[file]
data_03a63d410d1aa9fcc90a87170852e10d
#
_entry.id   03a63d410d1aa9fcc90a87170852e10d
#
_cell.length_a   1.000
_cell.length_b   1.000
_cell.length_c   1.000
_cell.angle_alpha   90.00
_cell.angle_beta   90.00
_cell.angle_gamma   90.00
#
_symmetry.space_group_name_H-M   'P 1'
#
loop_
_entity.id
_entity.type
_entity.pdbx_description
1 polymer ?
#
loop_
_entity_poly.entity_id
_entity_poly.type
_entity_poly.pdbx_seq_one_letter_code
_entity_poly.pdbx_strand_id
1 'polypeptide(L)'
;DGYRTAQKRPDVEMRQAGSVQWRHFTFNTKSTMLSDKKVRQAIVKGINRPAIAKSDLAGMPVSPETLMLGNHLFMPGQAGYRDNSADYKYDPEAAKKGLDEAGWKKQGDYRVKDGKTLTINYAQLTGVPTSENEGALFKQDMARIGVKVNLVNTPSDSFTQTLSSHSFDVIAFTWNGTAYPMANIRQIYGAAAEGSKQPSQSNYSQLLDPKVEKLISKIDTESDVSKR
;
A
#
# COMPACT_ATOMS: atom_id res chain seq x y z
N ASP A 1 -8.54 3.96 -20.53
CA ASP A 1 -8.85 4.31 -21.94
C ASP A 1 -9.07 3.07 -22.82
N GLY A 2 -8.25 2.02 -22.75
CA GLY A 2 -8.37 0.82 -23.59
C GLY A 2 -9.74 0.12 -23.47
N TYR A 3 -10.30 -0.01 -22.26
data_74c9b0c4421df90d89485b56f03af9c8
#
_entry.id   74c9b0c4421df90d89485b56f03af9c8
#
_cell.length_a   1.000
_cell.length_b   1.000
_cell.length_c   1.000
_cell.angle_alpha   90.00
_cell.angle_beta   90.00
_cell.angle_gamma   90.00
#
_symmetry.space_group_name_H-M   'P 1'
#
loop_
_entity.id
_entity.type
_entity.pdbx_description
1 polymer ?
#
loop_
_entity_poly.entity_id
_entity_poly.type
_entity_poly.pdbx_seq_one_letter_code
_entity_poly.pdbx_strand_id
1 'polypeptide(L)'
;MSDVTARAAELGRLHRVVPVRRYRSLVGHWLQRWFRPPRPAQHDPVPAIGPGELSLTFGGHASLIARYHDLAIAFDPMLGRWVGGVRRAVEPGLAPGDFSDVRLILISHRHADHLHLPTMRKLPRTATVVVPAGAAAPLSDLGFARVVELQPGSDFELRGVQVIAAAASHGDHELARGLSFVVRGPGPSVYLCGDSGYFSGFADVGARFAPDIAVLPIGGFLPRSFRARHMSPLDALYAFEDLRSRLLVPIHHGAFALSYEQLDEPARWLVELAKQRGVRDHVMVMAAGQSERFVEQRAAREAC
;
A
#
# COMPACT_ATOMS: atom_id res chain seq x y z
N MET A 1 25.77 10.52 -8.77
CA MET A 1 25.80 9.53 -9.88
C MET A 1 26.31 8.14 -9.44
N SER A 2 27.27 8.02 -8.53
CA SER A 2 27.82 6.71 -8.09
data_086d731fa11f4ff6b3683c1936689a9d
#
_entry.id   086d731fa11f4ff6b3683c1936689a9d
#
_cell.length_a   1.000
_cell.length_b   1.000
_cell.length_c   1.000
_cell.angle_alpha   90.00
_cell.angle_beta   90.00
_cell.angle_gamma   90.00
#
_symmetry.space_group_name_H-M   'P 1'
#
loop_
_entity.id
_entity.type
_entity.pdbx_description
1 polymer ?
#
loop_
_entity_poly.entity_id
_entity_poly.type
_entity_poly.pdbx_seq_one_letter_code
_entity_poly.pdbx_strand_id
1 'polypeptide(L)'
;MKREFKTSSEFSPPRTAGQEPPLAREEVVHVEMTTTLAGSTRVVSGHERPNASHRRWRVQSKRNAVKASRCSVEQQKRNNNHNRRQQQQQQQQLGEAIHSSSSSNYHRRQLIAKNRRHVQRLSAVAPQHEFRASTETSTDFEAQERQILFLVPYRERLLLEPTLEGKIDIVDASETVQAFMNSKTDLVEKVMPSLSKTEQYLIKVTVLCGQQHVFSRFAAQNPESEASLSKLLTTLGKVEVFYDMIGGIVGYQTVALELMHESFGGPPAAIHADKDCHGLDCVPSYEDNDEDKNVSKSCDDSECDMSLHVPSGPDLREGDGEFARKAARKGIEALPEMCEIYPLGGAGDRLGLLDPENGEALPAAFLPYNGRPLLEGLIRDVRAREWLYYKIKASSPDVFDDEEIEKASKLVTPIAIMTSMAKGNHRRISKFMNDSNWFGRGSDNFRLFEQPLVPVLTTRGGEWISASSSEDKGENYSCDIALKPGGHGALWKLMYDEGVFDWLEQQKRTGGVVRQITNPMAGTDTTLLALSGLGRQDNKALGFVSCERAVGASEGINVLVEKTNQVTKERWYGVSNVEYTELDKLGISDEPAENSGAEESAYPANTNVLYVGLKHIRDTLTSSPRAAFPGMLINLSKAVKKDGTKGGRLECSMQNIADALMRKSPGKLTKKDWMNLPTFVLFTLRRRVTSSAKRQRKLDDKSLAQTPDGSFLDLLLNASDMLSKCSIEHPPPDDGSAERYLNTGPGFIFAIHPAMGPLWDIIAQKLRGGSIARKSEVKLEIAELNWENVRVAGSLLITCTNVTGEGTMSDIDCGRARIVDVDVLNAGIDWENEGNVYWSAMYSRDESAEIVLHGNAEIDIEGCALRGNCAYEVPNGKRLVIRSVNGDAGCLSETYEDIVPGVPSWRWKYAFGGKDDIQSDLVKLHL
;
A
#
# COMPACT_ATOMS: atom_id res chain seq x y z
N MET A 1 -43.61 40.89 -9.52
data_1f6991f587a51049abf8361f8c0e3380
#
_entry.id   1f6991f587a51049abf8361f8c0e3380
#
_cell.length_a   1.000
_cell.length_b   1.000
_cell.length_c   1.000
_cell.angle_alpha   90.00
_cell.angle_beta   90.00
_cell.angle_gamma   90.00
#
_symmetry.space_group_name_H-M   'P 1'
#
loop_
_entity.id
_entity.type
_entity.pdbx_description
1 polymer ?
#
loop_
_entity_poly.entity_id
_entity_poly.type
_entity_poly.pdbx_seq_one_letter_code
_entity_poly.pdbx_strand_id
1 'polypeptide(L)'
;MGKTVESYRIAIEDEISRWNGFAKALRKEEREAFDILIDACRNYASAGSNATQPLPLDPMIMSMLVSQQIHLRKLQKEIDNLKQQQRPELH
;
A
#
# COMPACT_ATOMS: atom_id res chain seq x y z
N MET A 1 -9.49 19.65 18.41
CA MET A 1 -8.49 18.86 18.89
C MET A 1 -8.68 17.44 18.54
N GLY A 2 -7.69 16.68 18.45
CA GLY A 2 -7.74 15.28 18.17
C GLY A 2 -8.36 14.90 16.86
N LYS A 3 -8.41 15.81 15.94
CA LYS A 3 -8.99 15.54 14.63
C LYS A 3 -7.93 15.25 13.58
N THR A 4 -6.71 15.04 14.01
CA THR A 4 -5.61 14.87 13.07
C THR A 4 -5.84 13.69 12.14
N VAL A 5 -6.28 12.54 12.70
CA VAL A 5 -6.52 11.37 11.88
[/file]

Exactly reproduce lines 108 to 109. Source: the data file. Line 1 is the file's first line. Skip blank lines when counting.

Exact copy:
_cell.length_a   1.000
_cell.length_b   1.000